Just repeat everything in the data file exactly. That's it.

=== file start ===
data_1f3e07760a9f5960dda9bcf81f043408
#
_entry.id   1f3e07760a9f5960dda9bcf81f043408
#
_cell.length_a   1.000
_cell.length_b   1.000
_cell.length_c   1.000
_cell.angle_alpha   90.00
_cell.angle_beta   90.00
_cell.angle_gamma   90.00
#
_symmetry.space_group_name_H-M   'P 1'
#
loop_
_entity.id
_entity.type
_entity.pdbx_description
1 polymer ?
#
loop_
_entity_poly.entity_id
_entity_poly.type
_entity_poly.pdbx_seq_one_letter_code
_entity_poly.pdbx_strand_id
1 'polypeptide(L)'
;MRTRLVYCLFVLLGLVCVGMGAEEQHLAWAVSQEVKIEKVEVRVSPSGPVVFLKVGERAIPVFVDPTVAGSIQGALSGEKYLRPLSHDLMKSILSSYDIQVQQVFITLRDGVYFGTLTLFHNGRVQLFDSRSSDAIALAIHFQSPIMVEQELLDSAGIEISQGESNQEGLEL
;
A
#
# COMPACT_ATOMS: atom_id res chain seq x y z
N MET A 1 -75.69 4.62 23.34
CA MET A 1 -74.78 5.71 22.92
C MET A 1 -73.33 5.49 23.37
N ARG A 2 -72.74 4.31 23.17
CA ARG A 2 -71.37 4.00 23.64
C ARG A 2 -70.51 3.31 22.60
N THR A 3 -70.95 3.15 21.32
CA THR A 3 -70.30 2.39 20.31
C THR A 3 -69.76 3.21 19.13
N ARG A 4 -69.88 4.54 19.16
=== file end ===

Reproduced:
data_1f3e07760a9f5960dda9bcf81f043408
#
_entry.id   1f3e07760a9f5960dda9bcf81f043408
#
_cell.length_a   1.000
_cell.length_b   1.000
_cell.length_c   1.000
_cell.angle_alpha   90.00
_cell.angle_beta   90.00
_cell.angle_gamma   90.00
#
_symmetry.space_group_name_H-M   'P 1'
#
loop_
_entity.id
_entity.type
_entity.pdbx_description
1 polymer ?
#
loop_
_entity_poly.entity_id
_entity_poly.type
_entity_poly.pdbx_seq_one_letter_code
_entity_poly.pdbx_strand_id
1 'polypeptide(L)'
;MRTRLVYCLFVLLGLVCVGMGAEEQHLAWAVSQEVKIEKVEVRVSPSGPVVFLKVGERAIPVFVDPTVAGSIQGALSGEKYLRPLSHDLMKSILSSYDIQVQQVFITLRDGVYFGTLTLFHNGRVQLFDSRSSDAIALAIHFQSPIMVEQELLDSAGIEISQGESNQEGLEL
;
A
#
# COMPACT_ATOMS: atom_id res chain seq x y z
N MET A 1 -75.69 4.62 23.34
CA MET A 1 -74.78 5.71 22.92
C MET A 1 -73.33 5.49 23.37
N ARG A 2 -72.74 4.31 23.17
CA ARG A 2 -71.37 4.00 23.64
C ARG A 2 -70.51 3.31 22.60
N THR A 3 -70.95 3.15 21.32
CA THR A 3 -70.30 2.39 20.31
C THR A 3 -69.76 3.21 19.13
N ARG A 4 -69.88 4.54 19.16